2018 CANCER COMMITTEE MEMBERS 2017 TUMOR BOARD Patient-focused weekly Tumor Board meetings provide a forum for discussion of complex cases. Multidisciplinary physician attendance and presentation of National Comprehensive Cancer Network guidelines contribute towards the most appropriate management of the disease. Clinical trial options are also discussed as presented by physicians and the Research Coordinator. The Augusta Health Tumor Board is also supported by Duke Health physicians who attend via video conference. Cases presented in 2017 Annual Analytic Caseload 2017 Cases presented prospectively (in diagnosis, staging and/or treatment phase at presentation) Average of physician attendance Average of non-physician attendance 238 32.75% (238/727) 97.5% 12 11 Ronald Turnicky, DO, Pathology, Cancer Committee Chair Naheed Velji, MD, Medical Oncology, Cancer Liaison Physician Robert Kyler, MD, Radiation Oncology, Cancer Conference Coordinator William Thompson, MD, Surgery Matthew Shapiro, MD, Radiology Kelvin Raybon, MD, Medical Director, Medical Oncology Cynthia Allen, MD, Pathology, Cancer Registry Quality Coordinator Patrick Baroco, MD, Palliative Care John Girard, Director of Cancer Services, Cancer Program Administrator Sheryl Search, MSN, RN, OCN, Nurse Manager Oncology and Infusion, Oncology Nursing Leigh Anderson, LCSW, Social Worker, Psychosocial Services Coordinator Angela Bartley, CTR, Cancer Program Coordinator, Certified Tumor Registrar Patricia Benson, RN, Clinical Coordinator, Quality Resource Management, Quality Improvement Coordinator Catherine Raines, CHES, Health Educator, Community Outreach Coordinator Lisa Lenker, BS, Clinical Research Coordinator Donna Markey, RN, MSN, ACNP-cs, Medical Oncology, Genetics Professional Additional/Other Members: William Jones, MD, Urology Carmen Gonzalez, MD, Pulmonology Jared Davis, MD, Pain Management Joe Surratt, NP, Gastroenterology Karen Clark, MT, MBA, Vice President Operations Rader Dod, BA, RT (R), Director of Radiology Services Donna Berdeaux, RN, BSN, Breast Health Navigator Megan Howell, RN, BSN, Aerodigestive Navigator Mary Beth Landes, MS, RD, CSO, Oncology Registered Dietitian/Nutrition Navigator Stephanie Mims, PT, DPT, MBA, Director of Therapy Services Clay Wilson, PharmD, BCOP, Pharmacy Oncology Services Mark Westebbe, Pastoral Care Representative Colleen White, RT(R)(T) Chief Radiation Therapist Annika Dean, American Cancer Society Linda Sutton, MD, Medical Director, Duke Cancer Network Renee Muellenbach, Assistant Vice President, Duke Cancer Network 3 AUGUSTA HEALTH • CANCER PROGRAM ANNUAL REPORT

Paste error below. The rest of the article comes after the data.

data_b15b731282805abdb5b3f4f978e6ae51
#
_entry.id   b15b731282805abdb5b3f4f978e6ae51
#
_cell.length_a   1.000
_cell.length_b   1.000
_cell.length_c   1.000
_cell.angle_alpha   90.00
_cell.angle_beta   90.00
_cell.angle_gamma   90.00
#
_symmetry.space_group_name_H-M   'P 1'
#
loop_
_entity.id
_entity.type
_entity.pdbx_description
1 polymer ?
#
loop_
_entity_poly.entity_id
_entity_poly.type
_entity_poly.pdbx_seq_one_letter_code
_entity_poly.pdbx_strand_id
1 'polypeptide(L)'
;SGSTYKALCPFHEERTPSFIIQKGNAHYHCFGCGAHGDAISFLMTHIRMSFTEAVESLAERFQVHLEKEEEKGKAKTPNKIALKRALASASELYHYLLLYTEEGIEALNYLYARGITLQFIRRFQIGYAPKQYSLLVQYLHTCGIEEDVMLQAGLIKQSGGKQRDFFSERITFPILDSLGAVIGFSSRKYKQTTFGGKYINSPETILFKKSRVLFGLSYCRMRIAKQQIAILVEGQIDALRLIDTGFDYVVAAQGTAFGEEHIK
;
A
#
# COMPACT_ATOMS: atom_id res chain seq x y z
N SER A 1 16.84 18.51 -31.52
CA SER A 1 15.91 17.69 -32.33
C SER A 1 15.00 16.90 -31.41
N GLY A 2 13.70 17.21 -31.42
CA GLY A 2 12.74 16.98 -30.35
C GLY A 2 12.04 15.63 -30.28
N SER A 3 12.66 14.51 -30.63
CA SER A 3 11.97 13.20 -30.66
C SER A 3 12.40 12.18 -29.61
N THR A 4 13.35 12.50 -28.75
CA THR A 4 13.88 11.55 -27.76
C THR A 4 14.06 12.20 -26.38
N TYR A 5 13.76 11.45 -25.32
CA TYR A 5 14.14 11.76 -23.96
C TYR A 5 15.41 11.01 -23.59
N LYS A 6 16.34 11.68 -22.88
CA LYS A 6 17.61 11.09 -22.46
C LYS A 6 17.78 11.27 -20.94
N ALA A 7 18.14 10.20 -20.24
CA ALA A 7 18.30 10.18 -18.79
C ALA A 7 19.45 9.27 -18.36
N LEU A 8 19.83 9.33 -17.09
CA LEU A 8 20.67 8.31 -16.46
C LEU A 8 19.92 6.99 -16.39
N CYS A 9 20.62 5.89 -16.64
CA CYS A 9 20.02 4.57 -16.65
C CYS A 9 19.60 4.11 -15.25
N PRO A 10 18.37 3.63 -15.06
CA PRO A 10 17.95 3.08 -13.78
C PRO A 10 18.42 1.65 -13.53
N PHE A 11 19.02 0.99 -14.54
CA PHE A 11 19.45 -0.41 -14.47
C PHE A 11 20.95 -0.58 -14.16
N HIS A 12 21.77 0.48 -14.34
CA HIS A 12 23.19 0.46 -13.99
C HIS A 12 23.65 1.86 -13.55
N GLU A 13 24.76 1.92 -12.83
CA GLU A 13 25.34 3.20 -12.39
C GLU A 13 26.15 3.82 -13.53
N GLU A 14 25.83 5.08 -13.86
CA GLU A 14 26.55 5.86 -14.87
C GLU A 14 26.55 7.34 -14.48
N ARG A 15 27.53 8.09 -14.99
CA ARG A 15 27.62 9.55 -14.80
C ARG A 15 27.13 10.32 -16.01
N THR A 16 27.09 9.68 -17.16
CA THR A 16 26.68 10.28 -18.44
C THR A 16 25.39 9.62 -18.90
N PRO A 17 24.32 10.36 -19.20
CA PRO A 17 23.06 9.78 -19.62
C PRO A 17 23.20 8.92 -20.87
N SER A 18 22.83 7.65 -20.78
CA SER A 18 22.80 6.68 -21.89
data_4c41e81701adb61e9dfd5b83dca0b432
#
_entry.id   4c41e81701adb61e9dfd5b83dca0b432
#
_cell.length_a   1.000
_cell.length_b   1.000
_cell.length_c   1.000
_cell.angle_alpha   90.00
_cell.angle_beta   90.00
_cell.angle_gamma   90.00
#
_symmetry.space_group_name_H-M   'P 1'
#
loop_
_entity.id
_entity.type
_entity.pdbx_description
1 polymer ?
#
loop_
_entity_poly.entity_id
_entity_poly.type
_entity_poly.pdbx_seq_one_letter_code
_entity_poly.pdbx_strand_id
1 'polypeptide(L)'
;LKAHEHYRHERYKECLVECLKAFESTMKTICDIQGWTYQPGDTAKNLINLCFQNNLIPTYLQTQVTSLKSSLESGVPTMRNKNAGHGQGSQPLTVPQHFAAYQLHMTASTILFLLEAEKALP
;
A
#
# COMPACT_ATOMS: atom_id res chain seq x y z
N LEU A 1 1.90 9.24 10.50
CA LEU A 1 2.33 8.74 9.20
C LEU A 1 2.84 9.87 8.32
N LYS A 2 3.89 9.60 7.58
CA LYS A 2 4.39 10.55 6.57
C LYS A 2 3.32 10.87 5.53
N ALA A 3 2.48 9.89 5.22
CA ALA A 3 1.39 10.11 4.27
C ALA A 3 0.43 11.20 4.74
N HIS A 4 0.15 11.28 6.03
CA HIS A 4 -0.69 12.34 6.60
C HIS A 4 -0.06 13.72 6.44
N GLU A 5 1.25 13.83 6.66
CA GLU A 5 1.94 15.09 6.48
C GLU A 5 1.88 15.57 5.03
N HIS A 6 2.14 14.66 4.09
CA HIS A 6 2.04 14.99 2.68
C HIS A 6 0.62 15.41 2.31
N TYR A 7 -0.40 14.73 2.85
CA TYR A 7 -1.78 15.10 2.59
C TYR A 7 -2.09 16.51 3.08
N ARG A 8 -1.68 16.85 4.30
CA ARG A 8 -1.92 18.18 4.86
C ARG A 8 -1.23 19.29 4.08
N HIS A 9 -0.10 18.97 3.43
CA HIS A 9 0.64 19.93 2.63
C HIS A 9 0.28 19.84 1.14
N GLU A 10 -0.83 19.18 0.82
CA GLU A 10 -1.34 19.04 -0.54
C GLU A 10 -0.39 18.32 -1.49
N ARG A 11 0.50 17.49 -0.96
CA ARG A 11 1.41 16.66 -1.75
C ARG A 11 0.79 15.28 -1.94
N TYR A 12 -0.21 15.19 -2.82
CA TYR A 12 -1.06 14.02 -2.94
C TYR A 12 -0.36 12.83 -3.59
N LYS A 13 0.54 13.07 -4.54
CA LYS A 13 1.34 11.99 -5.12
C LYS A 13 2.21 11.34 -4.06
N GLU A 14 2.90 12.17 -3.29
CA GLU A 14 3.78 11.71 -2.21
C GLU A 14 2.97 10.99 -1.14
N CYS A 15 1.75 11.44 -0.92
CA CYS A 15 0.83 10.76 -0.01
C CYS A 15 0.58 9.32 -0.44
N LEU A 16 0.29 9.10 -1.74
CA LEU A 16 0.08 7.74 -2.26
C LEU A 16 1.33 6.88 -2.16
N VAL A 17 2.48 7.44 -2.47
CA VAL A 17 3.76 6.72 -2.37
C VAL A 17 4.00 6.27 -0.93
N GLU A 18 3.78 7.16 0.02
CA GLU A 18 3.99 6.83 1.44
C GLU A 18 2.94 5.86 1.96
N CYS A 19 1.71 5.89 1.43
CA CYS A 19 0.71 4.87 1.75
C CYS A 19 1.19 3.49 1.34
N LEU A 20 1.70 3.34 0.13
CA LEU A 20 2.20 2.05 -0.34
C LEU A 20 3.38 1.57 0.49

Finding Focus New radiation technique makes treatment less invasive and highly targeted Stereotactic body radiotherapy (SBRT) and stereotactic radiosurgery (SRS) may sound complicated, but their benefits couldn’t be more straightforward: more effective and less invasive treatment for many cancer patients. These highly sophisticated and innovative technologies are now at Augusta Health and will give oncologists the ability to deliver treatment in a number of clinical scenarios, says Robert Kyler, MD, medical director of Radiation Oncology at the Augusta Health Cancer Center, a Duke Health affiliate. SRS is used for lesions in the brain and spine, while SBRT is used to treat lesions in other sites such as the lungs, liver and bones. They both work by aiming multiple narrow radiation beams at the target from multiple angles as the treatment unit rotates around the patient. Because the targets are quite small, minimizing movement during treatment is critical. Patients are therefore rigidly immobilized while being treated, and the 4 AUGUSTA HEALTH • CANCER PROGRAM ANNUAL REPORT equipment features devices that monitor and adjust for patient movement during treatment to ensure a high degree of safety. Range of advantages That kind of focus brings a range of advantages, says Dr. Kyler. The less-invasive approach may be appropriate for some patients who would not be ideal surgical candidates — for example, older patients with early lung cancer who may have COPD — and it also eliminates the need for surgical recovery time. “Surgery is often the first consideration, but not all patients are able or willing to have it. SRS or SBRT is ideal in those settings due to its noninvasive nature and the high likelihood of control,” says Dr. Kyler. “Studies of patients with early lung cancer treated with SBRT have shown rates of tumor control equivalent to those achieved by surgery,” he adds. continued on page 5